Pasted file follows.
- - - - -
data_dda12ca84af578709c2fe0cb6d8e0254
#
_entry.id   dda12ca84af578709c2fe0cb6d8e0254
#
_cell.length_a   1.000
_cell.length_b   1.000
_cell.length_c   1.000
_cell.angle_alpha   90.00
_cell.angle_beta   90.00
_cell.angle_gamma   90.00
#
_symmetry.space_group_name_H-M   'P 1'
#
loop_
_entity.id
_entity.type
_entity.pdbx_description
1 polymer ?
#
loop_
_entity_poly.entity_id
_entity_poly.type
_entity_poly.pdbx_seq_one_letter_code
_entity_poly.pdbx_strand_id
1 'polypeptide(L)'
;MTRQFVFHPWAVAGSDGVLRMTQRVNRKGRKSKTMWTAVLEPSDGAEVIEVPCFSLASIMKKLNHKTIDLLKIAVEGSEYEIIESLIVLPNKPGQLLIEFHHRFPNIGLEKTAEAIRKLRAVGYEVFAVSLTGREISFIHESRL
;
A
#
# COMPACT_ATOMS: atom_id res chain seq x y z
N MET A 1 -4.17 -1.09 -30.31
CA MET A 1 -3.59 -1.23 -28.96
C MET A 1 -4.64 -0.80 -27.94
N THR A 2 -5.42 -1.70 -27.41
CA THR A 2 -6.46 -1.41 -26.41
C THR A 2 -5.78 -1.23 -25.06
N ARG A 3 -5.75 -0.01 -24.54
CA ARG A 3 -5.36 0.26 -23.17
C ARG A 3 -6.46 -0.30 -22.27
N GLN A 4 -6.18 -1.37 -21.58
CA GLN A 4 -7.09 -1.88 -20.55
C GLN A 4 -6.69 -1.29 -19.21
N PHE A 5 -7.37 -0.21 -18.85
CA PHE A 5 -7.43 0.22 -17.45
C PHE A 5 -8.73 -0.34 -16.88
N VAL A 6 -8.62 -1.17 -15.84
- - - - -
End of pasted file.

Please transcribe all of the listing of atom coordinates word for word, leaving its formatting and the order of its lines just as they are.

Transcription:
data_dda12ca84af578709c2fe0cb6d8e0254
#
_entry.id   dda12ca84af578709c2fe0cb6d8e0254
#
_cell.length_a   1.000
_cell.length_b   1.000
_cell.length_c   1.000
_cell.angle_alpha   90.00
_cell.angle_beta   90.00
_cell.angle_gamma   90.00
#
_symmetry.space_group_name_H-M   'P 1'
#
loop_
_entity.id
_entity.type
_entity.pdbx_description
1 polymer ?
#
loop_
_entity_poly.entity_id
_entity_poly.type
_entity_poly.pdbx_seq_one_letter_code
_entity_poly.pdbx_strand_id
1 'polypeptide(L)'
;MTRQFVFHPWAVAGSDGVLRMTQRVNRKGRKSKTMWTAVLEPSDGAEVIEVPCFSLASIMKKLNHKTIDLLKIAVEGSEYEIIESLIVLPNKPGQLLIEFHHRFPNIGLEKTAEAIRKLRAVGYEVFAVSLTGREISFIHESRL
;
A
#
# COMPACT_ATOMS: atom_id res chain seq x y z
N MET A 1 -4.17 -1.09 -30.31
CA MET A 1 -3.59 -1.23 -28.96
C MET A 1 -4.64 -0.80 -27.94
N THR A 2 -5.42 -1.70 -27.41
CA THR A 2 -6.46 -1.41 -26.41
C THR A 2 -5.78 -1.23 -25.06
N ARG A 3 -5.75 -0.01 -24.54
CA ARG A 3 -5.36 0.26 -23.17
C ARG A 3 -6.46 -0.30 -22.27
N GLN A 4 -6.18 -1.37 -21.58
CA GLN A 4 -7.09 -1.88 -20.55
C GLN A 4 -6.69 -1.29 -19.21
N PHE A 5 -7.37 -0.21 -18.85
CA PHE A 5 -7.43 0.22 -17.45
C PHE A 5 -8.73 -0.34 -16.88
N VAL A 6 -8.62 -1.17 -15.84